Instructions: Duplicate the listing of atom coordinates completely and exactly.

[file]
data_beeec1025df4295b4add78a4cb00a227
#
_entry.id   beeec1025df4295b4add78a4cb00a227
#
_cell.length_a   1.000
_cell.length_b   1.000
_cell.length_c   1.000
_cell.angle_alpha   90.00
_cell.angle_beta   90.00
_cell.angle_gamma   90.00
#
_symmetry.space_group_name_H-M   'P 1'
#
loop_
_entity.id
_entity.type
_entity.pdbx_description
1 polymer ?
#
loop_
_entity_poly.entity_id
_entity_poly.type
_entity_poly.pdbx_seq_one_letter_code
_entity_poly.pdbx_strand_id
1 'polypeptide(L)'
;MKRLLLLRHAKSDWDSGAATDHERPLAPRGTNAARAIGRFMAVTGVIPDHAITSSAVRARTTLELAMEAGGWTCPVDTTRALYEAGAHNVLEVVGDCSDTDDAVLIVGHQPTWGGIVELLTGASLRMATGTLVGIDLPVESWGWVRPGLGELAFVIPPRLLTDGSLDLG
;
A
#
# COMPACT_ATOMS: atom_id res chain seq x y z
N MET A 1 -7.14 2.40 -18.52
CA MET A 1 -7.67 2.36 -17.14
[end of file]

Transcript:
data_beeec1025df4295b4add78a4cb00a227
#
_entry.id   beeec1025df4295b4add78a4cb00a227
#
_cell.length_a   1.000
_cell.length_b   1.000
_cell.length_c   1.000
_cell.angle_alpha   90.00
_cell.angle_beta   90.00
_cell.angle_gamma   90.00
#
_symmetry.space_group_name_H-M   'P 1'
#
loop_
_entity.id
_entity.type
_entity.pdbx_description
1 polymer ?
#
loop_
_entity_poly.entity_id
_entity_poly.type
_entity_poly.pdbx_seq_one_letter_code
_entity_poly.pdbx_strand_id
1 'polypeptide(L)'
;MKRLLLLRHAKSDWDSGAATDHERPLAPRGTNAARAIGRFMAVTGVIPDHAITSSAVRARTTLELAMEAGGWTCPVDTTRALYEAGAHNVLEVVGDCSDTDDAVLIVGHQPTWGGIVELLTGASLRMATGTLVGIDLPVESWGWVRPGLGELAFVIPPRLLTDGSLDLG
;
A
#
# COMPACT_ATOMS: atom_id res chain seq x y z
N MET A 1 -7.14 2.40 -18.52
CA MET A 1 -7.67 2.36 -17.14